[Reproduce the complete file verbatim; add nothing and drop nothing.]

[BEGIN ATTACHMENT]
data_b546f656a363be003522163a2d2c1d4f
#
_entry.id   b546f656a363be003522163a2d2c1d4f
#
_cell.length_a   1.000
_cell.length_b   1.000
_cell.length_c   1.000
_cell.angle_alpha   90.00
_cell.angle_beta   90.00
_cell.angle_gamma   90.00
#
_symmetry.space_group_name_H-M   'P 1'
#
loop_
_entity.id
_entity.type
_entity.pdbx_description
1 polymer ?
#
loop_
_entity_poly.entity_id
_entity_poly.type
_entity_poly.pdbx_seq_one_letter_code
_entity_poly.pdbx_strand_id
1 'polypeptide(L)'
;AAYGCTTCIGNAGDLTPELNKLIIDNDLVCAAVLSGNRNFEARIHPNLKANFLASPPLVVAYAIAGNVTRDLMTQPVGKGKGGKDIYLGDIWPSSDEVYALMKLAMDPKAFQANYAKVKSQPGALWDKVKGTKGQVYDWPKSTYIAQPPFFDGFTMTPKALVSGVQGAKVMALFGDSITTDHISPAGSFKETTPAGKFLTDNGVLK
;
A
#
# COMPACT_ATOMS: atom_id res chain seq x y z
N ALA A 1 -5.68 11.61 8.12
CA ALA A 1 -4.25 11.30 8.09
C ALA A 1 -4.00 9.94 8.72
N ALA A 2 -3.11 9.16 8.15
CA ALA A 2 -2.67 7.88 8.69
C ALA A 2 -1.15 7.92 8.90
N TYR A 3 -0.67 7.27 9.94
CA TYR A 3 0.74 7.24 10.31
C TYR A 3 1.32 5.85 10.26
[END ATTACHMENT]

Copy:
data_b546f656a363be003522163a2d2c1d4f
#
_entry.id   b546f656a363be003522163a2d2c1d4f
#
_cell.length_a   1.000
_cell.length_b   1.000
_cell.length_c   1.000
_cell.angle_alpha   90.00
_cell.angle_beta   90.00
_cell.angle_gamma   90.00
#
_symmetry.space_group_name_H-M   'P 1'
#
loop_
_entity.id
_entity.type
_entity.pdbx_description
1 polymer ?
#
loop_
_entity_poly.entity_id
_entity_poly.type
_entity_poly.pdbx_seq_one_letter_code
_entity_poly.pdbx_strand_id
1 'polypeptide(L)'
;AAYGCTTCIGNAGDLTPELNKLIIDNDLVCAAVLSGNRNFEARIHPNLKANFLASPPLVVAYAIAGNVTRDLMTQPVGKGKGGKDIYLGDIWPSSDEVYALMKLAMDPKAFQANYAKVKSQPGALWDKVKGTKGQVYDWPKSTYIAQPPFFDGFTMTPKALVSGVQGAKVMALFGDSITTDHISPAGSFKETTPAGKFLTDNGVLK
;
A
#
# COMPACT_ATOMS: atom_id res chain seq x y z
N ALA A 1 -5.68 11.61 8.12
CA ALA A 1 -4.25 11.30 8.09
C ALA A 1 -4.00 9.94 8.72
N ALA A 2 -3.11 9.16 8.15
CA ALA A 2 -2.67 7.88 8.69
C ALA A 2 -1.15 7.92 8.90
N TYR A 3 -0.67 7.27 9.94
CA TYR A 3 0.74 7.24 10.31
C TYR A 3 1.32 5.85 10.26